Stravinsky’s “The Rake’s Progress”: “No Word From Tom,” Dawn Upshaw

Igor Stravinsky’s 1951 opera, The Rake’s Progress, is a morality play with Faustian undertones. Its English-language libretto, written by W. H. Auden and Chester Kallman, tells the story of Tom Rakewell, a man who abandons his fiancée, Anne Trulove, to pursue a life of gambling and debauchery in the brothels of eighteenth century London. Urged on by Nick Shadow, a shady character who turns out to be the Devil in disguise, Tom ends up …

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The Dreamy Nostalgia of Barber’s “Knoxville: Summer of 1915”

It has become that time of evening when people sit on their porches, rocking gently and talking gently and watching the street and the standing up into their sphere of possession of the trees, of birds hung havens, hangars… The opening line of Samuel Barber’s Knoxville: Summer of 1915 for voice and orchestra paints this dreamy, nostalgic scene of a summer, and America, long past. It’s a partial setting of James Agee’s autobiographical fragment …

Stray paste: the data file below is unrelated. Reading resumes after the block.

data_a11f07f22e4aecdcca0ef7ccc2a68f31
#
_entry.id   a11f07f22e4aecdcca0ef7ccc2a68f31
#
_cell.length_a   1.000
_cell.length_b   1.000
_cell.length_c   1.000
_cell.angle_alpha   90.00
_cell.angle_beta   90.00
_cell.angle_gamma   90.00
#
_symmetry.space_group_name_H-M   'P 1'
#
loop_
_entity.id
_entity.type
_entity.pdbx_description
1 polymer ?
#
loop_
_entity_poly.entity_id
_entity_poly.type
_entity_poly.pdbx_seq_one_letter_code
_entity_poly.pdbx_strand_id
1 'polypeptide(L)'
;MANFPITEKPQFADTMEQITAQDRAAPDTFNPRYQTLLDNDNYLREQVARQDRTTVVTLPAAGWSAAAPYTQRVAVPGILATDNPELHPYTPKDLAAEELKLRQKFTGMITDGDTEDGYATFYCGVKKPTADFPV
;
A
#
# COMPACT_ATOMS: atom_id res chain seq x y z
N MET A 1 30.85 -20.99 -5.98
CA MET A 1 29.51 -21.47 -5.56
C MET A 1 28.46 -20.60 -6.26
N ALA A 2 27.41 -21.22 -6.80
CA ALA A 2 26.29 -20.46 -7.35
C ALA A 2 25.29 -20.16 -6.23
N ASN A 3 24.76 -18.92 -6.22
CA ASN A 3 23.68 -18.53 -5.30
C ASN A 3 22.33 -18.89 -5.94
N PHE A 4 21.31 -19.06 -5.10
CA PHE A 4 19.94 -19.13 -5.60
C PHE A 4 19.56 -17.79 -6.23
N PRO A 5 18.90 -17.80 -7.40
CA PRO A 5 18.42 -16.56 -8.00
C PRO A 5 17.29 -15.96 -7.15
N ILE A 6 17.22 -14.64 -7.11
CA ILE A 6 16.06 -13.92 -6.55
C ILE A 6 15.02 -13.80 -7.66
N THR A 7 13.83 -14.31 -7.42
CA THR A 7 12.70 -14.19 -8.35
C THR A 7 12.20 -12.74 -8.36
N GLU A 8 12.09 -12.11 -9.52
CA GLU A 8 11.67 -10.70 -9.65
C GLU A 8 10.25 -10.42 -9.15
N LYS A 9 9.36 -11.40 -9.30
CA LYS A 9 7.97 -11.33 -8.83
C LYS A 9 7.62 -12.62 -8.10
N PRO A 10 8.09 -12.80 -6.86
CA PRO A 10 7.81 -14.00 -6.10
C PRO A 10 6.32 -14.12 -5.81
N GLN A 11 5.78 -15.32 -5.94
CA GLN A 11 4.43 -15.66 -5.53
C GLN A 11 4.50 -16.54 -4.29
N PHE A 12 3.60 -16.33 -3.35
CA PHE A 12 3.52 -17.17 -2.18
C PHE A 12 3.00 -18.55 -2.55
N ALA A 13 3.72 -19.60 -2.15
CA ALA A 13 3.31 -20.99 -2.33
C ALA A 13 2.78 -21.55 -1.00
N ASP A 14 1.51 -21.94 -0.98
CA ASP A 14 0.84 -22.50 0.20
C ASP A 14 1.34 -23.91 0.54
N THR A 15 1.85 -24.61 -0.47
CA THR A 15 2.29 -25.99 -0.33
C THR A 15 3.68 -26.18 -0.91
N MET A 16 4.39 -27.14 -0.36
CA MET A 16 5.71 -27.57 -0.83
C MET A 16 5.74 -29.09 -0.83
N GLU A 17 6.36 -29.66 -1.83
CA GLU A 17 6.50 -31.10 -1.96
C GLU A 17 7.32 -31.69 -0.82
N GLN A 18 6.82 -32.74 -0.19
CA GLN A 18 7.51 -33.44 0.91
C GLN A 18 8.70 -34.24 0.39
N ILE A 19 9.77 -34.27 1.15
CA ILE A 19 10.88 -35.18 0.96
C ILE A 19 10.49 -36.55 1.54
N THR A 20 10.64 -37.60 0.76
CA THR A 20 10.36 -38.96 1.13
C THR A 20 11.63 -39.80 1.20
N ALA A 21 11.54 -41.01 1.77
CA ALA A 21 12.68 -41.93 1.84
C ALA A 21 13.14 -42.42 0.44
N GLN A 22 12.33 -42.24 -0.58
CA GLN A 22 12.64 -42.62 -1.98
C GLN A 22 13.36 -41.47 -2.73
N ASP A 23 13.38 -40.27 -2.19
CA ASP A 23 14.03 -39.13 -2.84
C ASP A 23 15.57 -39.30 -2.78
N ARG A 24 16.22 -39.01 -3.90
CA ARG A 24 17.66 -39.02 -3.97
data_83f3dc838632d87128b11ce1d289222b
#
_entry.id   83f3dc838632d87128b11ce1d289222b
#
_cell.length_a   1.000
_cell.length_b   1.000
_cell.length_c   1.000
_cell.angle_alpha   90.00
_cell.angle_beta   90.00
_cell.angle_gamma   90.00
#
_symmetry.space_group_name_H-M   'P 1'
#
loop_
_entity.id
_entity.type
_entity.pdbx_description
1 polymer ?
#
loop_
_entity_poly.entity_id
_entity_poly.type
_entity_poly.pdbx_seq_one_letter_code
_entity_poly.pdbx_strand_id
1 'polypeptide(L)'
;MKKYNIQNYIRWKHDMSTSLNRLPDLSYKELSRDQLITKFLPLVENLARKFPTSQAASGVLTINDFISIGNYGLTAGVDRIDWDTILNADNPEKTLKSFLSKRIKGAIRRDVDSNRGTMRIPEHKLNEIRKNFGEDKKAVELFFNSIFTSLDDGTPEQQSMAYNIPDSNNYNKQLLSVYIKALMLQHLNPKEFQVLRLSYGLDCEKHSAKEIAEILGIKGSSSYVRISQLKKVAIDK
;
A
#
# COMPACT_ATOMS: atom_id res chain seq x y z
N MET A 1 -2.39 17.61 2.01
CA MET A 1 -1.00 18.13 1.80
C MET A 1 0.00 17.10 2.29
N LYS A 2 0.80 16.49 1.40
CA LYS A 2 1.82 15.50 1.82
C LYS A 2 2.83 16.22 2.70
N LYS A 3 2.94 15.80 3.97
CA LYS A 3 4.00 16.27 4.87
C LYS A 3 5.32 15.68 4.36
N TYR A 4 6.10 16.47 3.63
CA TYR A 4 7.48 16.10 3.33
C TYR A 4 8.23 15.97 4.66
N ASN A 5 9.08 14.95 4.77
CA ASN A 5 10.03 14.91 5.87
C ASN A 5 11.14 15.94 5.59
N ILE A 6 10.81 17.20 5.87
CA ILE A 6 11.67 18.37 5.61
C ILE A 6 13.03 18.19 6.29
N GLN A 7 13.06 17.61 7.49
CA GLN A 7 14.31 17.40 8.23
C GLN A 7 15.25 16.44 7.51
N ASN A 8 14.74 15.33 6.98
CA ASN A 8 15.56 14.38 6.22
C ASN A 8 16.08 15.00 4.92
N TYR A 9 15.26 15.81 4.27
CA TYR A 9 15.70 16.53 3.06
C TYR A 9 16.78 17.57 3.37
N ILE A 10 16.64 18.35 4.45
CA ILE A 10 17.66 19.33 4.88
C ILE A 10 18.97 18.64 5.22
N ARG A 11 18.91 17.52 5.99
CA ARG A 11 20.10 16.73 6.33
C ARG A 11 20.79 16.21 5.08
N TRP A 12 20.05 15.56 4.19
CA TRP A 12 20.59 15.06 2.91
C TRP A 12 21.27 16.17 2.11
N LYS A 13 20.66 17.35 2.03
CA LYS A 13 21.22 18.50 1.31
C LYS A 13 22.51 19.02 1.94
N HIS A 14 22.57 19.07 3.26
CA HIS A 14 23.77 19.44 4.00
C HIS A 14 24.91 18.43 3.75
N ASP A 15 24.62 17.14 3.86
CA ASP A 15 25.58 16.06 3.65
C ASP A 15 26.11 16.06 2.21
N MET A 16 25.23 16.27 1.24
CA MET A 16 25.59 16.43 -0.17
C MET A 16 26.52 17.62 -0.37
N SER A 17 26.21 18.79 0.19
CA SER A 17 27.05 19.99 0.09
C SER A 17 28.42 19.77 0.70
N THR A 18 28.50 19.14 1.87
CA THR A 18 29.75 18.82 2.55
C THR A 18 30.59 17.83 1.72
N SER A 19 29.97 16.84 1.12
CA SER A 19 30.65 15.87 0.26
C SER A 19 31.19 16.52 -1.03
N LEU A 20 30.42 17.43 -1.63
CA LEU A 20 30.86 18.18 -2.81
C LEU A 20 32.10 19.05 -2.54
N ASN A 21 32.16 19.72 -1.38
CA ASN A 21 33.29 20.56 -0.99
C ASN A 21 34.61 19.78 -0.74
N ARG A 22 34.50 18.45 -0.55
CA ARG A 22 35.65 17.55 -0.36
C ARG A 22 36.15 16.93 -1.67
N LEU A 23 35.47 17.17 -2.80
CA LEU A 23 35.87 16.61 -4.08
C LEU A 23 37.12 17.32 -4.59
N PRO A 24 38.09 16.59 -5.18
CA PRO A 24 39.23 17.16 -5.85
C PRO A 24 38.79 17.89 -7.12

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The Promise of Living: Copland for Labor Day

The Promise of Living, the soaring finale of Aaron Copland’s 1954 opera, The Tender Land, seems vaguely appropriate for Labor Day. Its libretto by Horace Everett (a pseudonym for Erik Johns) evokes the dignity and meaningfulness of labor. Honest work, in this case cultivating the soil of the American heartland and reaping the blessings of a rich harvest, is part of a balanced and fulfilled life: The promise of living with hope and thanksgiving is …

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